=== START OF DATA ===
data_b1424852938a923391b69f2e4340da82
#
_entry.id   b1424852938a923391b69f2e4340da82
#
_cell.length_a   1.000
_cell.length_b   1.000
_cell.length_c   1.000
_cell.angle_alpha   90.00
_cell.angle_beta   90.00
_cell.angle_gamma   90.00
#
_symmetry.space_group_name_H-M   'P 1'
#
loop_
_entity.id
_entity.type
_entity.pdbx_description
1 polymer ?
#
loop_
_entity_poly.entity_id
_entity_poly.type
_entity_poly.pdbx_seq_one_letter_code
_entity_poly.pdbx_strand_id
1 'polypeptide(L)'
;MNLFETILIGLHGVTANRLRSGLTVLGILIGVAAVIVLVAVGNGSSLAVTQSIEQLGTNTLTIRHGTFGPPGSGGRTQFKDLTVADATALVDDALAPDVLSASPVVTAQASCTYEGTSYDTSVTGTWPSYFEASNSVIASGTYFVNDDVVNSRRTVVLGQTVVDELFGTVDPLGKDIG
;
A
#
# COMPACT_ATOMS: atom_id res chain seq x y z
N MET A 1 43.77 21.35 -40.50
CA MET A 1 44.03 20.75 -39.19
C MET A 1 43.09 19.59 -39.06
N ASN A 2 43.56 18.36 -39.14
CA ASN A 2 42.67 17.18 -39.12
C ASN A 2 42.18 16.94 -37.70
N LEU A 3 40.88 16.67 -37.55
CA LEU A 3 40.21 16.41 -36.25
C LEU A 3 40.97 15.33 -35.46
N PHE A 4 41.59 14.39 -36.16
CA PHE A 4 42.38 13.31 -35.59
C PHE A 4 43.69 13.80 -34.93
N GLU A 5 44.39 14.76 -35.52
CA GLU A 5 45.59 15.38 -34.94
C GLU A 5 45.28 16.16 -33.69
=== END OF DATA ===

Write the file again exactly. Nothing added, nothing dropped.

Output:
data_b1424852938a923391b69f2e4340da82
#
_entry.id   b1424852938a923391b69f2e4340da82
#
_cell.length_a   1.000
_cell.length_b   1.000
_cell.length_c   1.000
_cell.angle_alpha   90.00
_cell.angle_beta   90.00
_cell.angle_gamma   90.00
#
_symmetry.space_group_name_H-M   'P 1'
#
loop_
_entity.id
_entity.type
_entity.pdbx_description
1 polymer ?
#
loop_
_entity_poly.entity_id
_entity_poly.type
_entity_poly.pdbx_seq_one_letter_code
_entity_poly.pdbx_strand_id
1 'polypeptide(L)'
;MNLFETILIGLHGVTANRLRSGLTVLGILIGVAAVIVLVAVGNGSSLAVTQSIEQLGTNTLTIRHGTFGPPGSGGRTQFKDLTVADATALVDDALAPDVLSASPVVTAQASCTYEGTSYDTSVTGTWPSYFEASNSVIASGTYFVNDDVVNSRRTVVLGQTVVDELFGTVDPLGKDIG
;
A
#
# COMPACT_ATOMS: atom_id res chain seq x y z
N MET A 1 43.77 21.35 -40.50
CA MET A 1 44.03 20.75 -39.19
C MET A 1 43.09 19.59 -39.06
N ASN A 2 43.56 18.36 -39.14
CA ASN A 2 42.67 17.18 -39.12
C ASN A 2 42.18 16.94 -37.70
N LEU A 3 40.88 16.67 -37.55
CA LEU A 3 40.21 16.41 -36.25
C LEU A 3 40.97 15.33 -35.46
N PHE A 4 41.59 14.39 -36.16
CA PHE A 4 42.38 13.31 -35.59
C PHE A 4 43.69 13.80 -34.93
N GLU A 5 44.39 14.76 -35.52
CA GLU A 5 45.59 15.38 -34.94
C GLU A 5 45.28 16.16 -33.69